• 10:09 – OMT’s MPV-80/12:52 – SH Defence “The Cube” modular mission module. The Danes have been making modular naval systems for decades and this is modularity on steroids. “The Cube” is a proposed system of standard container-sized modules. The MPV-80 is a modular OPV with 32 positions for “The Cube” modules.  

In the Day 3 coverage:

  • 00:47 – Royal Navy’s NavyPODS is another container-sized module proposal. Sounds like the Royal Navy may be considering using these on their River Class Offshore Patrol Vessels. 
  • 06:46 – AEUK SeaSense variable depth sonar. This is another ASW sensor that could be deployed on very small vessels. 
  • 07:27 – BAE Systems Bofors 40Mk4 naval gun system. This would make a good choice to arm smaller cutters or for use as a secondary on larger cutters. Right now, it’s not in the USN inventory and there is no integral fire control system, so. at least an Electro-Optic system would be required. The ammunition uses the same 3P fuse used on the 57mm Mk110 gun. For decades the Italians used 40mm guns for their CIWS. Most recently they have been using 76mm guns. The Royal Navy has recently adopted this mount to use as a secondary weapon and CIWS on the Type 31 class frigate

In the Day 4 coverage:

  • 04:55 – MSI Defence Ltd Seahawk 30mm naval gun system. We talked about this gun mount earlier, since it appears it will be the USN Mk38 Mod4. It is the reason I posted this video earlier. 

Day 1 at DSEI 2021 in London, UK. We focused on new anti-ship missiles, the Sea Breaker by Rafael, the Sea Serpent by IAI and Thales UK. We then take a look at two new OPV designs: The VARD 7 115 NGOPV and the MPV 80 by OMT. We then discuss with SH Defence about “The Cube” modular mission module.

  • 00:50 – Rafael’s Sea Breaker
  • 05:03 – IAI’s Sea Serpent
  • 07:25 – VARD 7 115 Next Generation OPV
  • 10:09 – OMT’s MPV-80
  • 12:52 – SH Defence “The Cube” modular mission module.

Day 2 at DSEI 2021 in London, UK. We focused on Naval Strike Missile (NSM) with Raytheon, the new Quadome 3D radar by Hensoldt, UAS integration with Thales and the MMCM program with Thales.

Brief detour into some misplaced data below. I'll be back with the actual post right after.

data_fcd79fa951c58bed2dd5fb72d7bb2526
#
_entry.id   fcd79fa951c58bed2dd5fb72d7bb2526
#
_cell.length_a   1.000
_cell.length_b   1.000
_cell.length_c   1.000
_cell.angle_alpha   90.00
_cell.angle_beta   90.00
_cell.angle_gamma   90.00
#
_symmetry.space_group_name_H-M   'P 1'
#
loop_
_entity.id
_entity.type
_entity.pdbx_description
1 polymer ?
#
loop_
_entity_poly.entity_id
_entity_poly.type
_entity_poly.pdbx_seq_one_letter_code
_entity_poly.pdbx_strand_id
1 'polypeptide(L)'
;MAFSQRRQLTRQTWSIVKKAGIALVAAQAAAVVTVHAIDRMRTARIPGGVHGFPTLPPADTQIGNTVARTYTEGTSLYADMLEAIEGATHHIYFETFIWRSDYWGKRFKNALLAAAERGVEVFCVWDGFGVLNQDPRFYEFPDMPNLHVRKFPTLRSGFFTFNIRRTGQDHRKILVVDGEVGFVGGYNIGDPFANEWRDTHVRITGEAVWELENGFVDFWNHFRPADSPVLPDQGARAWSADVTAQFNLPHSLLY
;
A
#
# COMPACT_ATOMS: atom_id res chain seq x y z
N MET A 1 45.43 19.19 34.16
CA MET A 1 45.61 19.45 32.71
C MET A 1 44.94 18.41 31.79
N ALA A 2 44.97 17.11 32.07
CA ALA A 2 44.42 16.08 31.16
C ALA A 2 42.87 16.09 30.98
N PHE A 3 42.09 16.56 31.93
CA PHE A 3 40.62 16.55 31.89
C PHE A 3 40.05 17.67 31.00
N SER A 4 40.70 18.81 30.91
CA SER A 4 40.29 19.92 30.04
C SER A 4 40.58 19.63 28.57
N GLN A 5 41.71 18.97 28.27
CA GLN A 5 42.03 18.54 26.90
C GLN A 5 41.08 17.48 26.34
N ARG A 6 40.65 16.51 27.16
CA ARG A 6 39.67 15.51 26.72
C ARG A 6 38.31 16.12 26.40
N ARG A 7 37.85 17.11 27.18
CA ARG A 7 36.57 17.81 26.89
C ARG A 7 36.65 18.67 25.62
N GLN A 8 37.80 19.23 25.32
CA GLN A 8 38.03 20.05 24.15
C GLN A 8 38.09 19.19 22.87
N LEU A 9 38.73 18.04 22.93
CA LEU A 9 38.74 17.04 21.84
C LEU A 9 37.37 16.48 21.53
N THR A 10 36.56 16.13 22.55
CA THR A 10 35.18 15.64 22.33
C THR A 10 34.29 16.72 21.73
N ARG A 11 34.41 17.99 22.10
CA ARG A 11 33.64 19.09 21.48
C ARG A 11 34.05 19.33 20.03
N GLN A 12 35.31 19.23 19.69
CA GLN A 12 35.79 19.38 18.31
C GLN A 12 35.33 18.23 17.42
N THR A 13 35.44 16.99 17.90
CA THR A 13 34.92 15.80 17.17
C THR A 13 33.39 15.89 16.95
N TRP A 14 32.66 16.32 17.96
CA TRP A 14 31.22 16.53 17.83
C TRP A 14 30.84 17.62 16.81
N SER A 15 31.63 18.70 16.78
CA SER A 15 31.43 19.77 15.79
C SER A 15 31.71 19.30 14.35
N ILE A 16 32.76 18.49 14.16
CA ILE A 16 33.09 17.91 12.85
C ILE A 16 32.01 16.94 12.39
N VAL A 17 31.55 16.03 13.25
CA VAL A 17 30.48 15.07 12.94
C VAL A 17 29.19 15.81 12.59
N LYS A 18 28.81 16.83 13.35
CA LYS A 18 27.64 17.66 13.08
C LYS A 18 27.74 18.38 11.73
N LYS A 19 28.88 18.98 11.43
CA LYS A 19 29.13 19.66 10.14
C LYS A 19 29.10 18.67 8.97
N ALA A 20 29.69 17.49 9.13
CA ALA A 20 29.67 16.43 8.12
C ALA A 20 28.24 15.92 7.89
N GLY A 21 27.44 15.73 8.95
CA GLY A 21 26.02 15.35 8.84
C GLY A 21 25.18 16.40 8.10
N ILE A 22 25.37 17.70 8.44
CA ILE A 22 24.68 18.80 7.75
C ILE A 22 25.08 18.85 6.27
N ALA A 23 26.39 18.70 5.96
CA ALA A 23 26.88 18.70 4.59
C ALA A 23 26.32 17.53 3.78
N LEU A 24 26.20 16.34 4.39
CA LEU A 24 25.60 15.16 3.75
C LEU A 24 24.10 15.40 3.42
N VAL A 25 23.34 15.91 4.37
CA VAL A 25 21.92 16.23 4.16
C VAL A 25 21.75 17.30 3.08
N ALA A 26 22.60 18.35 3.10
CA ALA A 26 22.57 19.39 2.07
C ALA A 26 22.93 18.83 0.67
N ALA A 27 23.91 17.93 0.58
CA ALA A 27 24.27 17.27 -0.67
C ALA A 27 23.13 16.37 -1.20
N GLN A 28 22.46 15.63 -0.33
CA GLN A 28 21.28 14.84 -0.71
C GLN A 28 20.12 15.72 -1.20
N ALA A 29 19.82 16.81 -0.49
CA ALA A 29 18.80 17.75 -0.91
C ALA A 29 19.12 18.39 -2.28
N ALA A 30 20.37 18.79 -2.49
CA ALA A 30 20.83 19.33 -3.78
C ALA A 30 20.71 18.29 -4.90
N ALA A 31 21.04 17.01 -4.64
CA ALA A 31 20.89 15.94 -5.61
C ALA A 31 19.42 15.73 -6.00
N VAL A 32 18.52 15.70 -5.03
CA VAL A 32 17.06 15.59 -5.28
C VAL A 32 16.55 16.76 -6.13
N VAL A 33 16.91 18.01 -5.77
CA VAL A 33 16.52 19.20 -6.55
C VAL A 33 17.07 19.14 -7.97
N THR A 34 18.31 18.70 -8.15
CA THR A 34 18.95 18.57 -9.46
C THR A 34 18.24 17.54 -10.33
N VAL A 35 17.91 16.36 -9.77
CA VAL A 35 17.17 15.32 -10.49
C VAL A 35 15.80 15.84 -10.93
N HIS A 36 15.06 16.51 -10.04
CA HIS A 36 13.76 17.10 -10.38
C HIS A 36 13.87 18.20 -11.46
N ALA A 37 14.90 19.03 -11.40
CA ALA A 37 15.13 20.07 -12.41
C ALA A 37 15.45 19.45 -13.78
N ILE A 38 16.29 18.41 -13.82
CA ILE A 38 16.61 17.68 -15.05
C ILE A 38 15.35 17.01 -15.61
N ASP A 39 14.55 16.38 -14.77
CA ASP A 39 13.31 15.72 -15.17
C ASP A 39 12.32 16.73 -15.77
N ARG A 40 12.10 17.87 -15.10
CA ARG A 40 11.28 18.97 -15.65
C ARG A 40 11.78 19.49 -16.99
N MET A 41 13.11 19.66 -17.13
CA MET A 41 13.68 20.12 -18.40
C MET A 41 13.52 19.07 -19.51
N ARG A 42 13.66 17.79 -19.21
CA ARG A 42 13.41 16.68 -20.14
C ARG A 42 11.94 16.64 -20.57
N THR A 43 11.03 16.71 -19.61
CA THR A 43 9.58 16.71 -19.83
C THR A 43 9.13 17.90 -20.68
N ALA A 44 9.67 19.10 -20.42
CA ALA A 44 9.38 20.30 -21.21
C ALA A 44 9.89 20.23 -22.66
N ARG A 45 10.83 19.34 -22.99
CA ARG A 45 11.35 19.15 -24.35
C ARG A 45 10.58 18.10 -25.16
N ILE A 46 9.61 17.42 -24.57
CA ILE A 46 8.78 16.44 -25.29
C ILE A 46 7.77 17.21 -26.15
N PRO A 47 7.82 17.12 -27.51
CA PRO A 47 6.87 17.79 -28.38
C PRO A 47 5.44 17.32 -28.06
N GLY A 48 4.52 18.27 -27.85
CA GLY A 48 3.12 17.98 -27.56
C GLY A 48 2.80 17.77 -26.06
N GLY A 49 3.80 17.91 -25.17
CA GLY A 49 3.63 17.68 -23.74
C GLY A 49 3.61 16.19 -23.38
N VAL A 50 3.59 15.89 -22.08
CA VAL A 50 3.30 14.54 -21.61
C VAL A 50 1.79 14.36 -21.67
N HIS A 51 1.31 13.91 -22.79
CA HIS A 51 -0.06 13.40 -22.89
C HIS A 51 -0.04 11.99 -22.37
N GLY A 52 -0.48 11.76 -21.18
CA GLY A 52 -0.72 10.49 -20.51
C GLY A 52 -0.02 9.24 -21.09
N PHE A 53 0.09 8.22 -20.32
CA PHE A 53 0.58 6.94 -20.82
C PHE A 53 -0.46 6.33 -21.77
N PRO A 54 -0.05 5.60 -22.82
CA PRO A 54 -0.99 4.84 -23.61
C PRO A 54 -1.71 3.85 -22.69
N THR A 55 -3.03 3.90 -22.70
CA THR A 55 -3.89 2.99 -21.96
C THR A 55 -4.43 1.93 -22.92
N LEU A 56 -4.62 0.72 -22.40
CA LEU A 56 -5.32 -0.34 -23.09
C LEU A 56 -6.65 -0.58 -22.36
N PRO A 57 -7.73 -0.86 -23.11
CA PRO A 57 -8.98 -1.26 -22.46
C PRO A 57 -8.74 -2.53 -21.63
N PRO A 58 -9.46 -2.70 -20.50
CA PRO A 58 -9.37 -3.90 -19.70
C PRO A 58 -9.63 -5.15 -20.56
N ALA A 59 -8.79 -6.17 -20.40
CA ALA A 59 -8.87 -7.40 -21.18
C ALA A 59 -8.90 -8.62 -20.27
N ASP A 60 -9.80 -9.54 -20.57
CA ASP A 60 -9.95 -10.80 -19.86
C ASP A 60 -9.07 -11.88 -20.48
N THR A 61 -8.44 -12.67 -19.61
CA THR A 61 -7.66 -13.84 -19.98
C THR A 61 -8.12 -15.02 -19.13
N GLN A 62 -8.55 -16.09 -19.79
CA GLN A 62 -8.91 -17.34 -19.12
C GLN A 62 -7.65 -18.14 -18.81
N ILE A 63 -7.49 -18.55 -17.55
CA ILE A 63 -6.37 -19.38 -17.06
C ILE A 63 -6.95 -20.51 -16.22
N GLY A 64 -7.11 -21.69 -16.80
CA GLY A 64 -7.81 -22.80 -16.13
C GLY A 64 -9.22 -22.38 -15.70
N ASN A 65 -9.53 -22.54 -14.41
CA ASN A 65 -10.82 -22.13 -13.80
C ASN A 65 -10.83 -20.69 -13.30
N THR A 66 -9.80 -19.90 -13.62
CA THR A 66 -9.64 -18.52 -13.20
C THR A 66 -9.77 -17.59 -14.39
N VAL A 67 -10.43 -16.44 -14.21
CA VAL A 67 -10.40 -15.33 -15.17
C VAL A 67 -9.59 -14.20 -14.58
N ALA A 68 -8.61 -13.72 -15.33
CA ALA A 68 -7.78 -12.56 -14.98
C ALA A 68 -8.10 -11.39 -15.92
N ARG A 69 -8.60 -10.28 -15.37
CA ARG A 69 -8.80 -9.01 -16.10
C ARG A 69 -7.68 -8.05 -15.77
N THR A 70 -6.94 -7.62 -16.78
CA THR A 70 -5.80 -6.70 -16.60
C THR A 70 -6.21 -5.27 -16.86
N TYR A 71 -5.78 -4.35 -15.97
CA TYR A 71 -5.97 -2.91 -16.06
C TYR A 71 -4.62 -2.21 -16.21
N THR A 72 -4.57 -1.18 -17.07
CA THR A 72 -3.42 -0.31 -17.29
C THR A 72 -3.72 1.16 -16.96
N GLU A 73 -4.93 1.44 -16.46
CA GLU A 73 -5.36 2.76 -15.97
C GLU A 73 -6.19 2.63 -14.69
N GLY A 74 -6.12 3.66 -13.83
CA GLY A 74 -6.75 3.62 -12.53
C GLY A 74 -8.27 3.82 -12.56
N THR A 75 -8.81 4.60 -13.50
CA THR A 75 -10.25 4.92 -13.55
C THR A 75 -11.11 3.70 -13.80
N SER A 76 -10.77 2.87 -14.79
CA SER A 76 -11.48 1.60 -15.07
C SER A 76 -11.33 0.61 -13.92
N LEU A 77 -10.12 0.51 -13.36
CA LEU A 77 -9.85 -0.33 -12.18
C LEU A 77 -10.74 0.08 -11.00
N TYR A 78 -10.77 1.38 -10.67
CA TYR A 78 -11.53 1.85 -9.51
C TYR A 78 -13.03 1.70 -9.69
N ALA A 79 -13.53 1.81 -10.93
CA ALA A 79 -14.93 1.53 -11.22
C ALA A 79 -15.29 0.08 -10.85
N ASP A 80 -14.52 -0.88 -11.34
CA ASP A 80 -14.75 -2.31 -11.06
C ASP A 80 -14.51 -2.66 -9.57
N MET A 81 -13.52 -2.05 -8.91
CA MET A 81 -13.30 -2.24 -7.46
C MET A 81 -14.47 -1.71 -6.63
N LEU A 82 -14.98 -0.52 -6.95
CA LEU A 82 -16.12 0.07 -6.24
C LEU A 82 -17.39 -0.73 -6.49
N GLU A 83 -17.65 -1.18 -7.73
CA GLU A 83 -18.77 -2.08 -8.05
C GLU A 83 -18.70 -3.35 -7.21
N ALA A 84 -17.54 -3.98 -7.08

• 00:15 – Intro
  • 00:53 – Raytheon’s NSM for SSGW
  • 04:12 – Hensoldt launches new Quadome 3D radar
  • 05:30 – Thales’ Unmanned wide area surveillance
  • 07:28 – Thales MMCM program

Day 3 at DSEI 2021 in London, UK. We talked to the Royal Navy about their NavyPODS concept. We then focused on mine warfare, talking to Patria and its acoustic sweep, and Atlas Elektronik UK (AEUK) ARCIMS and its payloads. We then talked to BAE Systems Bofors to get an update on the 40Mk4 naval gun program and learn about the T-650 heavy lift UAS which can carry a lightweight torpedo.

  • 00:12 – Introduction
  • 00:47 – Royal Navy’s NavyPODS
  • 02:53 – Patria’s acoustic sweep
  • 05:17 – Atlas Elektronik UK ARCIMS
  • 06:46 – AEUK SeaSense variable depth sonar
  • 07:27 – BAE Systems Bofors 40Mk4 naval gun system
  • 09:16 – BAE Systems T-650 heavy lift UAS

Final day at DSEI 2021 in London, UK. Naval News’ Editor-in-Chief, Xavier Vavasseur, takes you around the show floor and comments some of the new systems on display. We start with MBDA who was showcasing its future missile concepts (related to FCASW) as well as current portfolio of anti-ship missiles (SPEAR, SPEAR EW, Exocet, Marte, Sea Venom and Maritime Brimstone) and naval air defense solutions (Dragonfire, Aster B1 NT and CAMM / Sea Ceptor). We then take a close look at a scale model of the XLUUV on the TKMS stand and the MSI Defence Systems’ Seahawk 30mm naval gun system which was recently selected by the US Navy. Finally we talked to IAI’s Malcolm McKenzie to learn more details about Sea Serpent.

  • 00:47 – MBDA concept missiles for FCASW
  • 01:34 – MBDA SPEAR and SPEAR EW
  • 01:57 – MBDA Exocet MM40 Block 3C
  • 02:22 – MBDA Marte ER
  • 02:38 – MBDA Sea Venom
  • 02:48 – MBDA Maritime Brimstone
  • 03:08 – MBDA Dragonfire laser weapon system
  • 03:20 – MBDA Aster 30 B1 NT
  • 03:25 – MBDA CAMM / Sea Ceptor
  • 03:45 – TKMS XLUUV
  • 04:55 – MSI Defence Ltd Seahawk 30mm naval gun system
  • 05:26 – IAI Sea Serpent anti-ship missile

 

 

 

“New Royal Canadian Navy Offshore Patrol Vessel Visits Norfolk After Circumnavigating North America” –USNI

HMCS Harry DeWolf in ice (6-8 second exposure)

We have talked about the Canadian Navy’s Arctic Offshore Patrol Ship (AOPS) before (more here). It is, in many ways an Offshore Patrol Vessel, that would seem right at home in the US Coast Guard. In fact, in addition to the six being built for the Royal Canadian Navy, two are being built for the Canadian Coast Guard.